WHO: Haruki Murakami
WHAT: MEN WITHOUT WOMEN, stories
WHEN: Published by Knopf May 9, 2017
WHERE: The author lives in Japan.
WHY: “Vintage Murakami…A glimpse into the strange worlds people invent by the always inventive Murakami.” —KIRKUS REVIEWS
“Youthful regrets, untenable romantic triangles, strange manifestations of sexual frustration, and inexplicable, often otherworldly happenings…
“In ‘Drive My Car,’ a stage actor hires a new driver, his first female chauffeur. Between rehearsing lines and listening to classic rock, the normally reticent widower begins to chat with the young driver, eventually revealing a friendship he formed with one of his former wife’s lovers. In ‘Yesterday,’ a man who works at a coffee shop convinces a coworker to date his girlfriend while he works to pass his university entrance exams. In ‘An Independent Organ,’ a plastic surgeon who lives a contrived life of well-managed affairs descends into depression and starves himself to death after falling in (unrequited) love with one of his liaisons.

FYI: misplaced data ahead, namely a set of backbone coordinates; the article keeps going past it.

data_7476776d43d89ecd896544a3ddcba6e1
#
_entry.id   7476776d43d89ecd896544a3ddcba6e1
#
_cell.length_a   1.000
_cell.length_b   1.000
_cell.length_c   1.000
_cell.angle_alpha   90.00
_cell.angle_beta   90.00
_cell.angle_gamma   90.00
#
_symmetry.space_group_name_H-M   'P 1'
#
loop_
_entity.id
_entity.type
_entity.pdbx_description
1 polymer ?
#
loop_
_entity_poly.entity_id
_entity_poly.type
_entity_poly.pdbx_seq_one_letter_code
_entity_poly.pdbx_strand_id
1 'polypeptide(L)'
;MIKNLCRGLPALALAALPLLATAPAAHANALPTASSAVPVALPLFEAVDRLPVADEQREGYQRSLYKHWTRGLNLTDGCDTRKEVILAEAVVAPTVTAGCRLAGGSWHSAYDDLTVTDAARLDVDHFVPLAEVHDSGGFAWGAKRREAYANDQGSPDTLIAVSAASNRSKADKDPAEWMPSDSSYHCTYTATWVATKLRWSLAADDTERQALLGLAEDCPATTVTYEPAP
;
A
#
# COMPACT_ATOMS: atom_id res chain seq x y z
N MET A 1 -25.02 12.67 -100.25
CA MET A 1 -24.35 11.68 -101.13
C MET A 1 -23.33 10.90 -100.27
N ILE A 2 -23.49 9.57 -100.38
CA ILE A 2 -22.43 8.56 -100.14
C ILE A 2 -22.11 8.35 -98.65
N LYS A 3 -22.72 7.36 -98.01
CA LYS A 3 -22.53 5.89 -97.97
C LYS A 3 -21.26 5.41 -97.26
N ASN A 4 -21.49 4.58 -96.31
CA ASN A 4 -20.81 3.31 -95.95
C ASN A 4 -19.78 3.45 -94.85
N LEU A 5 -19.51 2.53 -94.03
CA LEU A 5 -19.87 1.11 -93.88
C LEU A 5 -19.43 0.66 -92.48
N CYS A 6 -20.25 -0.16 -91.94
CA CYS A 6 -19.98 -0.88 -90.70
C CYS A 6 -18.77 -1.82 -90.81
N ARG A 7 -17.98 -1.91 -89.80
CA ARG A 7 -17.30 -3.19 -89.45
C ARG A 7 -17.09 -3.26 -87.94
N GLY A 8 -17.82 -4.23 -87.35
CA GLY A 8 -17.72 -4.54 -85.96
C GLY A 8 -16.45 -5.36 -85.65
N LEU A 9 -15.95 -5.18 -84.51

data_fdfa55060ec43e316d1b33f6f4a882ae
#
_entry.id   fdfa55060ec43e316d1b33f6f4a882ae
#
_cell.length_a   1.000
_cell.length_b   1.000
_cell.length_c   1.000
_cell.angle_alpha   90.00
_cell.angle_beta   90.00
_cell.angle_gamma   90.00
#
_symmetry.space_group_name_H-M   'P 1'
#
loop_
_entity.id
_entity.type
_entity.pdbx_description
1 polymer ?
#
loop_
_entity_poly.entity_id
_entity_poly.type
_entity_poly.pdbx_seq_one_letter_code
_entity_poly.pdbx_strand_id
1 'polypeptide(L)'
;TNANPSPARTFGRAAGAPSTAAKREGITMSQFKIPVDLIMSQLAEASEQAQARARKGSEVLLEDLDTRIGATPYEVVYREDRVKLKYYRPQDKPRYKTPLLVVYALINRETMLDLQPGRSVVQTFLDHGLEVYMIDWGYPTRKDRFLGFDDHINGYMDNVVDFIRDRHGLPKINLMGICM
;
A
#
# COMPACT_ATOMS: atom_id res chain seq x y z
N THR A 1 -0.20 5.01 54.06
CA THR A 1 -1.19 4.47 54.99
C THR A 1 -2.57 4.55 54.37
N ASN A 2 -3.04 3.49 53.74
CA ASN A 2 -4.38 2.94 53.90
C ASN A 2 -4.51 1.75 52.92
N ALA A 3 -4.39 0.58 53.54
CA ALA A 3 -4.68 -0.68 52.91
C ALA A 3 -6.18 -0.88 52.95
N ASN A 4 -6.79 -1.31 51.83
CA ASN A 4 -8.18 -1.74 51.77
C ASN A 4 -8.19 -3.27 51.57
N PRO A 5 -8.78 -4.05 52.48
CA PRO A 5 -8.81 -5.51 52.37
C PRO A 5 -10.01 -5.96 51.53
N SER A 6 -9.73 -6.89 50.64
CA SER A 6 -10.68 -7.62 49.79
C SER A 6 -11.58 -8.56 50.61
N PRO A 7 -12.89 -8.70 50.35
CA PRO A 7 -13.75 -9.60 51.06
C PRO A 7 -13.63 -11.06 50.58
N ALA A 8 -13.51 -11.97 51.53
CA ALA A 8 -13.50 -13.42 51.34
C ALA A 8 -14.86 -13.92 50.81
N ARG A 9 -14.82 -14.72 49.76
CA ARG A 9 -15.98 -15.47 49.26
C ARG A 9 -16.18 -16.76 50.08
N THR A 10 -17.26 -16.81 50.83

“Murakami’s ability to center the stories on sentimental but precise details creates a long-lasting resonance. For instance, the narrator of ‘An Independent Organ’ can never use a squash racket the plastic surgeon left him: the lightness reminds him of his frail, dying body. In ‘Scheherazade,’ the standout of the collection, a man who can never be outside for unexplained reasons develops a bond with his in-home caretaker, who tells him stories after they have sex.” —PUBLISHERS WEEKLY
Translated from the Japanese
by Philip Gabriel and Ted Goossen.
Knopf. 240 pages. $25.95 ISBN 978-0-451-49462-7
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